Those who've completed Fireteam Bravo are probably wondering what's new this time around? In an effort to make it worthwhile to tactically maneuver through a level rather then blowing everything to pieces, the developers have implemented a pair of new reward systems that are designed to introduce a more tactical experience. The first of these is Command Equity, which is attained by completing secondary mission objectives. As you earn points you'll eventually be able to call in a bit of support to help you on your mission, one of these being air strikes that will clear an area of threats. The second reward system is Local Influence, as you rescue civilians and generally treat them well; they'll help you out with obtaining weapons or providing the locations of enemy soldiers. For the most part these features are well-conceived, but I didn't find either one of them to be a dominating factor that changed the dynamics of the game all that much. For those who prefer the run-and-gun style of play then these features will likely go overlooked, otherwise it adds a more tactical dimension to the gameplay formula.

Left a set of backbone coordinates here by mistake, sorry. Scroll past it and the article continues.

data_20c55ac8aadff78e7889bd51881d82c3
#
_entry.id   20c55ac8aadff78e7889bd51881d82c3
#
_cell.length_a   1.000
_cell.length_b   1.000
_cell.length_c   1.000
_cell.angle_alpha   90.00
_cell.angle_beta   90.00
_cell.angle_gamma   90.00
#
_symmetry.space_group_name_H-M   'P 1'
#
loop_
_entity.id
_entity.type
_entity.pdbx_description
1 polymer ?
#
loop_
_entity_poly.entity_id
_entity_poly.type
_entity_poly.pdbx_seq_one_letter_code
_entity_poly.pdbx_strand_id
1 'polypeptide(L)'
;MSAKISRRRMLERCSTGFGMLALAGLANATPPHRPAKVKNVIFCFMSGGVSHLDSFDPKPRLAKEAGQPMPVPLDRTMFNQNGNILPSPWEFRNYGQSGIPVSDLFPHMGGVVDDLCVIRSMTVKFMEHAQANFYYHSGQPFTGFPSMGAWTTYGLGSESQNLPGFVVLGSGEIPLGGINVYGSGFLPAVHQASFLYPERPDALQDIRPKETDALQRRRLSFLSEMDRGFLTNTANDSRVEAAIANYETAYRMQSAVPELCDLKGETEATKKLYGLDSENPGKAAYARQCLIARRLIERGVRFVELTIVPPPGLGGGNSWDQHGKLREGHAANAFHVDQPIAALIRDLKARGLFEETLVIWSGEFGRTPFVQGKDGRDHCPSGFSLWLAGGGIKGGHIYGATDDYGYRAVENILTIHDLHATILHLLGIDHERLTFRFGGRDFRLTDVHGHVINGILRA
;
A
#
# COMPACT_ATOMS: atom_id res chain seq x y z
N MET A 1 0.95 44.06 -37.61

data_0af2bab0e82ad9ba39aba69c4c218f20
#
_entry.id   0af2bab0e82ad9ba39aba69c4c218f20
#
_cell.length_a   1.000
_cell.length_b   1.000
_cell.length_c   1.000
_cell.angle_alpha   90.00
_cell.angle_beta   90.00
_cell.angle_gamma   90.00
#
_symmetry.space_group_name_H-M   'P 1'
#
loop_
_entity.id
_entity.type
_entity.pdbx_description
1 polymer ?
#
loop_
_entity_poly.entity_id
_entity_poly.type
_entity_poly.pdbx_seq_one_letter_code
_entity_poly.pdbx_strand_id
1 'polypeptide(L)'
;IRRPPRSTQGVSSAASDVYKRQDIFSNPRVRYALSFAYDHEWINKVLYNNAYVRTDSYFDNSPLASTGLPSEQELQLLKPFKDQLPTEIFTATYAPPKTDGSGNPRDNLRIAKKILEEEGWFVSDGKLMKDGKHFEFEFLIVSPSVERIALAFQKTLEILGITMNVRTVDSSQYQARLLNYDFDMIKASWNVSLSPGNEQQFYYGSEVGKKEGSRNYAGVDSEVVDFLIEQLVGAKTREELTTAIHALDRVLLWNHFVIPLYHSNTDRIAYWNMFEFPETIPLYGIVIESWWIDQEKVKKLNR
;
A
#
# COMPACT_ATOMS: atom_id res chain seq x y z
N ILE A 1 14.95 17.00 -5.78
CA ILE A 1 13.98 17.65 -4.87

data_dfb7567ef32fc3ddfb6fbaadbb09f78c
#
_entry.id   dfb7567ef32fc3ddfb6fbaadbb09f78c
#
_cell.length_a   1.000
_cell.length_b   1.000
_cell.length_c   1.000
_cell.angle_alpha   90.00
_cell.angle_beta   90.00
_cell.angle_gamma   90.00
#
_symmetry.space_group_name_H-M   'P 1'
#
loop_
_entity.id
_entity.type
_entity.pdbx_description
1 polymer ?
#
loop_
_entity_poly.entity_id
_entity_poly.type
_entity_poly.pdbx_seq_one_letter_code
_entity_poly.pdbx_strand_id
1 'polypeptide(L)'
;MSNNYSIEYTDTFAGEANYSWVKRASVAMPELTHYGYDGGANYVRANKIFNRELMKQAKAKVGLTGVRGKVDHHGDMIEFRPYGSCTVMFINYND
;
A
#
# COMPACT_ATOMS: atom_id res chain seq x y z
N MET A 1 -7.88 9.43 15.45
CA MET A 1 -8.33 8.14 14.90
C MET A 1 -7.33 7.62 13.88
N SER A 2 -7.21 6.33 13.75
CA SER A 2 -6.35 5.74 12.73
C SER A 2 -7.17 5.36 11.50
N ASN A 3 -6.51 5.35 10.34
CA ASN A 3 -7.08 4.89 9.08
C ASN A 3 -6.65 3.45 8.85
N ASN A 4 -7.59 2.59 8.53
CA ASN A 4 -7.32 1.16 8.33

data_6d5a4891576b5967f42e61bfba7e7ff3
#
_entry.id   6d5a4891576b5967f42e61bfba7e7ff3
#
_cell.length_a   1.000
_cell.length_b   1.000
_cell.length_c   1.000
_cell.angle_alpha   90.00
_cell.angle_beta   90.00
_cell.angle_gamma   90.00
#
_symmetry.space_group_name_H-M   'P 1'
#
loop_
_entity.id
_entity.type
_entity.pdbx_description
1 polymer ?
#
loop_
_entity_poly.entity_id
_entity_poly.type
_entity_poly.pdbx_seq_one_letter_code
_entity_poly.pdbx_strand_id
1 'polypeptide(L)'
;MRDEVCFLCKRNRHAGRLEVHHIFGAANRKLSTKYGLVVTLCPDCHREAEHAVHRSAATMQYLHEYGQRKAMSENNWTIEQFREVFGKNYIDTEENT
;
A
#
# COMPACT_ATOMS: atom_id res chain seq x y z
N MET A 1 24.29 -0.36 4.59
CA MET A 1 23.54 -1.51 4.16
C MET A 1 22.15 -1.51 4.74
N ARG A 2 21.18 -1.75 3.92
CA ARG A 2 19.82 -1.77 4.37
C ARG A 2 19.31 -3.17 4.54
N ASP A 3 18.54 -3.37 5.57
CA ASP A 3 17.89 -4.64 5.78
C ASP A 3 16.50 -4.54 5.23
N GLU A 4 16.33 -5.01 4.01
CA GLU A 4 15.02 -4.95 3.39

With that said the gameplay mechanics of Fireteam Bravo 2 haven't changed much from the original, and carry along many of the same problems. During my first exchange with the enemy I fired two well-placed rounds into my target from a fairly close range, with absolutely no reaction. He was then alerted by my backup, whom I had commanded to follow me, which resulted in me taking some damage, before said wingman could drop the baddie. It's worth mentioning that my back up was able to dispatch the victim from the same distance that I tried from, causing me to wonder what was up with the collision detection. I then continued down an extremely linear path, leaving my trusty teammate to hold his position while I scoped out the next enemy. I engaged my scope, lined up the enemy's head using the reticule and fired twice with no result. Moving forward a few feet alerted the enemy who had turned around and spotted me. Shooting this time produced the desired result, finally. Eventually you learn to live with these issues and even come to expect them, but they are still somewhat detrimental to the game.